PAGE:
Harewood House

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Harewood House
Harewood House, seen from the garden.JPG
Type Stately Home
Proprietor Harewood House Trust
Main feature Grade I listed House
Other features Landscaped gardens
Public access Yes
Country England
Region Yorkshire and the Humber
Address Harewood House, Harewood, Leeds
Postcode LS17 9LG
Refreshments Yes
Parking Yes
Shop Yes
Website www.harewood.org

Harewood House (/ˈhɑːwʊd/ HAR-wood) or (/ˈhɛərwʊd/ HAIR-wood) is a country house located in Harewood near Leeds, West Yorkshire, England. Designed by the architects John Carr and Robert Adam, it was built from 1759 to 1771 for wealthy trader Edwin Lascelles, 1st Baron Harewood.

Still home to the Lascelles family, Harewood House is a member of Treasure Houses of England, a marketing consortium for ten of the foremost historic homes in England. The house itself is a Grade I listed building; there are a number of features in the grounds and courtyard that have been listed as Grade I, II and II*.


The house was built from 1759 to 1771 for Edwin Lascelles, whose family had bought the estate after making its fortune in the West Indies through Customs positions, slave trading and lending money to planters. The house was designed by the architects John Carr and Robert Adam.

Much of the furniture is by the eighteenth-century English furniture designer Thomas Chippendale, who came from nearby Otley.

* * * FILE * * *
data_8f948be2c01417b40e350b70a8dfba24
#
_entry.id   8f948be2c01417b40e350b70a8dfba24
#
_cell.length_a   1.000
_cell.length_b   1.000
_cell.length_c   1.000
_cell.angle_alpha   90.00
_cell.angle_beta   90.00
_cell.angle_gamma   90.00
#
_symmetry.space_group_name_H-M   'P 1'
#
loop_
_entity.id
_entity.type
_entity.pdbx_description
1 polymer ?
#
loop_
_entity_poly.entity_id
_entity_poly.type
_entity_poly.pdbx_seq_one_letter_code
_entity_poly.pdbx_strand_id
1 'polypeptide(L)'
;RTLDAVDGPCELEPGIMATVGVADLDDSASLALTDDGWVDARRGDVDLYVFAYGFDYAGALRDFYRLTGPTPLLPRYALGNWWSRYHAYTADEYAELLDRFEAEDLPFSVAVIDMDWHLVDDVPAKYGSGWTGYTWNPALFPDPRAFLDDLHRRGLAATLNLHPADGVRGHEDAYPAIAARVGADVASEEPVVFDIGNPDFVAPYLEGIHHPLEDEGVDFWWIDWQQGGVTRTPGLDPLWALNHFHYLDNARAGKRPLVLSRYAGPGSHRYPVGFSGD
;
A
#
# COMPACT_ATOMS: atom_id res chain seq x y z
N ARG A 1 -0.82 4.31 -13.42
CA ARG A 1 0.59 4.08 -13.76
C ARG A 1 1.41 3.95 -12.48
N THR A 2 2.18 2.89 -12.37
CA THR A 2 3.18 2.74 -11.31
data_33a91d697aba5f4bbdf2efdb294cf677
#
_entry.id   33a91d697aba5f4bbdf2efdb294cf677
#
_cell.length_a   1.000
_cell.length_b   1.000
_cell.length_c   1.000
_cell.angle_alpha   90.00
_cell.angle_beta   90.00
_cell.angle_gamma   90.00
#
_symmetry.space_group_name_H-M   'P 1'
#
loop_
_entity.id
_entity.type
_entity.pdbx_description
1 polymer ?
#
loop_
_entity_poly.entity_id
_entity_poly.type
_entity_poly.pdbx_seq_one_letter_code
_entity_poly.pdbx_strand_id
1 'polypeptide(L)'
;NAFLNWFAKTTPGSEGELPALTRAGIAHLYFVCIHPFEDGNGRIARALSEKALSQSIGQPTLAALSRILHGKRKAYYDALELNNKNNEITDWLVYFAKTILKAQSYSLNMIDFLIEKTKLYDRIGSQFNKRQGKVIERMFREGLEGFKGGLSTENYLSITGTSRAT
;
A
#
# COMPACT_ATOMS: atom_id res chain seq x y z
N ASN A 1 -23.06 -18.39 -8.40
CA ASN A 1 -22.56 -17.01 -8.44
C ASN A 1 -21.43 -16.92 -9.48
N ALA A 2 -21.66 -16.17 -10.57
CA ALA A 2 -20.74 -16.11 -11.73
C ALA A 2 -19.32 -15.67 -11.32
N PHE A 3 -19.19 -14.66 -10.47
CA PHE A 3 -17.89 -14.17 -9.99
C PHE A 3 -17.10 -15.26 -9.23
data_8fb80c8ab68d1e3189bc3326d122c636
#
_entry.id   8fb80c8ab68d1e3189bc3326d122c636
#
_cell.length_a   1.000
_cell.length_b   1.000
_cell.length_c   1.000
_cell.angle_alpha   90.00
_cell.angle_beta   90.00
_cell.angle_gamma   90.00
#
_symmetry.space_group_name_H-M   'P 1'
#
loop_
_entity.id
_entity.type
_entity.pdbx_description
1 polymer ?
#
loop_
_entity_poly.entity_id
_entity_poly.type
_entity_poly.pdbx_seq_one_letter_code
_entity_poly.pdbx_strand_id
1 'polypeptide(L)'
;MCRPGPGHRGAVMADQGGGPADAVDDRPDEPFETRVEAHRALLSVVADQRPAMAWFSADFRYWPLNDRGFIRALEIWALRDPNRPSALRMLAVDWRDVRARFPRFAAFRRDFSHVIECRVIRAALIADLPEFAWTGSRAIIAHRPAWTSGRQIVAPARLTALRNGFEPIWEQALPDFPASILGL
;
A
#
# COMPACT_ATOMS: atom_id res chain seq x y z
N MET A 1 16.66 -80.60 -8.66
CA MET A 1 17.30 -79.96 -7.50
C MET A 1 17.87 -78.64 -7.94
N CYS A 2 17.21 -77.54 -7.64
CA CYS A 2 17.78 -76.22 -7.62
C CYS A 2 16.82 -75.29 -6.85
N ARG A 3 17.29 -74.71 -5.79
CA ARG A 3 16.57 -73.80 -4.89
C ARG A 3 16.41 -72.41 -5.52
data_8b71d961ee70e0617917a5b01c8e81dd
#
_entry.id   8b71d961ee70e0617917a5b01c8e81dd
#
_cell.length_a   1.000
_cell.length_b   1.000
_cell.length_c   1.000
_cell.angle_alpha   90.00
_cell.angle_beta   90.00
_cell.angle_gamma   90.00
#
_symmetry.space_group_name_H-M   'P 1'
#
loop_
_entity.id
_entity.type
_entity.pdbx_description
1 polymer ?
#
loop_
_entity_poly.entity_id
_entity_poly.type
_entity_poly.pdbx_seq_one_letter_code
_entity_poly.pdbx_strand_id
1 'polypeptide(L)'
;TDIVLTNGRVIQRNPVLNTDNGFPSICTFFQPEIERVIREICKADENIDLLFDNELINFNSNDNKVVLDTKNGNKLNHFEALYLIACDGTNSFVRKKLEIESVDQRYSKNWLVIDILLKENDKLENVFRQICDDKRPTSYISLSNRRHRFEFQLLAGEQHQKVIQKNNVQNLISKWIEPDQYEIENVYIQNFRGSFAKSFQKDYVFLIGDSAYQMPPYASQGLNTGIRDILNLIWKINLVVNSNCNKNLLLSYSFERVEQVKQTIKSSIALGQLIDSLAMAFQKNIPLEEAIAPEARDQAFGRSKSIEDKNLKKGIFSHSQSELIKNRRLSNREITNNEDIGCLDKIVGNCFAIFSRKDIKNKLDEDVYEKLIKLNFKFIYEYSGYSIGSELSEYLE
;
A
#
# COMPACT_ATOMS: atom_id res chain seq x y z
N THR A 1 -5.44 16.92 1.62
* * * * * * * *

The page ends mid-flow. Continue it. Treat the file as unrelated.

Lancelot "Capability" Brown designed the grounds to which Sir Charles Barry added a grand terrace, in 1844.[1]

Artists Thomas Girtin and JMW Turner stayed at the house many times, painting the house itself and also the surrounding countryside and landmarks, such as the nearby Plumpton Rocks which at the time was owned by the Harewood Estate.[2]

Harewood House has a long history of hosting visitors interested in its imposing architecture and collections of paintings. The first guidebook to the home was published early in the nineteenth century.

The house served as a convalescent hospital during both the First and Second World Wars.

The archives of the Lascelles family and the Harewood estate are held at West Yorkshire Archive Service.[3] in Leeds.

Harewood House from A Complete History of the County of York by Thomas Allen (1828–30), showing the house before Barry altered the facades and added an extra storey to the pavilions.

Since 1996, part of the estate has been used as the village in the ITV soap opera Emmerdale, which had been based in two different Yorkshire villages since its inception 24 years earlier.[4]

State rooms[edit]

  • Ante Room
  • Below Stairs
  • China Room
  • Cinnamon Drawing Room
  • Dining Room
  • East Bedroom
  • Gallery
  • HRH Princess Mary Display Room
  • Princess Mary's Dressing Room
  • Lord Harewood's Sitting Room
  • Music Room
  • Old Kitchen
  • Old Library
  • Pastry Room
  • Servants Database
  • Servants' Hall
  • Spanish Library
  • State Bedroom
  • Steward's Room
  • Still Room
  • Terrace Gallery
  • The Library
  • Vegetable Scullery
  • Watercolour Rooms
  • Yellow Drawing Room


Portrait of Mrs. John Hale by Sir Joshua Reynolds, 1762-1764